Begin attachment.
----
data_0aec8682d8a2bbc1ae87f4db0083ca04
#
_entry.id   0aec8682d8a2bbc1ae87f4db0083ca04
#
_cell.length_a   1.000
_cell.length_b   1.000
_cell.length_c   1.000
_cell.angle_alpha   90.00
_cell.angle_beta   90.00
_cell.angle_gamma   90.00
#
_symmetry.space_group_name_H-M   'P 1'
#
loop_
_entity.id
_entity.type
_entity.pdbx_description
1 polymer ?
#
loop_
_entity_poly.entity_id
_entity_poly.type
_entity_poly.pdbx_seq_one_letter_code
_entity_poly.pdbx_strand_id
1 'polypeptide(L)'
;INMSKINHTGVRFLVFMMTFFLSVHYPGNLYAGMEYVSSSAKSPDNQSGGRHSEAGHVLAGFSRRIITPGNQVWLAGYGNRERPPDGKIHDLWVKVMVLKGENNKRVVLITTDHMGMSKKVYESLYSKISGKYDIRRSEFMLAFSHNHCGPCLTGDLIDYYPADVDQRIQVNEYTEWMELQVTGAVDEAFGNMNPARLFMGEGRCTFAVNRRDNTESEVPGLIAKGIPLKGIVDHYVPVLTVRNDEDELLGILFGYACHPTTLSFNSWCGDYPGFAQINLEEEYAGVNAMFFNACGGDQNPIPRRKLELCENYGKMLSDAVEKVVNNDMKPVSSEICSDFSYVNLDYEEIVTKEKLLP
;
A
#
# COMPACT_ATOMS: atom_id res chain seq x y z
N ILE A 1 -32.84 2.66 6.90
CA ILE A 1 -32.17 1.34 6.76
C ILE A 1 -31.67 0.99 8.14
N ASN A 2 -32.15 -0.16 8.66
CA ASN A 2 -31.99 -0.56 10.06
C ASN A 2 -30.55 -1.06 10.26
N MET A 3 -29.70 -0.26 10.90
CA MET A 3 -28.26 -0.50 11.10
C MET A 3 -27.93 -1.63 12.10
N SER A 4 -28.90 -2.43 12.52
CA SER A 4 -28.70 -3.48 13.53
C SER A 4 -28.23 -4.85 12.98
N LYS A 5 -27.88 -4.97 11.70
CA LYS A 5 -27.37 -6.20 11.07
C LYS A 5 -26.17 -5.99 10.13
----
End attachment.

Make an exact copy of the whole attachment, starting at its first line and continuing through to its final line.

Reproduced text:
data_0aec8682d8a2bbc1ae87f4db0083ca04
#
_entry.id   0aec8682d8a2bbc1ae87f4db0083ca04
#
_cell.length_a   1.000
_cell.length_b   1.000
_cell.length_c   1.000
_cell.angle_alpha   90.00
_cell.angle_beta   90.00
_cell.angle_gamma   90.00
#
_symmetry.space_group_name_H-M   'P 1'
#
loop_
_entity.id
_entity.type
_entity.pdbx_description
1 polymer ?
#
loop_
_entity_poly.entity_id
_entity_poly.type
_entity_poly.pdbx_seq_one_letter_code
_entity_poly.pdbx_strand_id
1 'polypeptide(L)'
;INMSKINHTGVRFLVFMMTFFLSVHYPGNLYAGMEYVSSSAKSPDNQSGGRHSEAGHVLAGFSRRIITPGNQVWLAGYGNRERPPDGKIHDLWVKVMVLKGENNKRVVLITTDHMGMSKKVYESLYSKISGKYDIRRSEFMLAFSHNHCGPCLTGDLIDYYPADVDQRIQVNEYTEWMELQVTGAVDEAFGNMNPARLFMGEGRCTFAVNRRDNTESEVPGLIAKGIPLKGIVDHYVPVLTVRNDEDELLGILFGYACHPTTLSFNSWCGDYPGFAQINLEEEYAGVNAMFFNACGGDQNPIPRRKLELCENYGKMLSDAVEKVVNNDMKPVSSEICSDFSYVNLDYEEIVTKEKLLP
;
A
#
# COMPACT_ATOMS: atom_id res chain seq x y z
N ILE A 1 -32.84 2.66 6.90
CA ILE A 1 -32.17 1.34 6.76
C ILE A 1 -31.67 0.99 8.14
N ASN A 2 -32.15 -0.16 8.66
CA ASN A 2 -31.99 -0.56 10.06
C ASN A 2 -30.55 -1.06 10.26
N MET A 3 -29.70 -0.26 10.90
CA MET A 3 -28.26 -0.50 11.10
C MET A 3 -27.93 -1.63 12.10
N SER A 4 -28.90 -2.43 12.52
CA SER A 4 -28.70 -3.48 13.53
C SER A 4 -28.23 -4.85 12.98
N LYS A 5 -27.88 -4.97 11.70
CA LYS A 5 -27.37 -6.20 11.07
C LYS A 5 -26.17 -5.99 10.13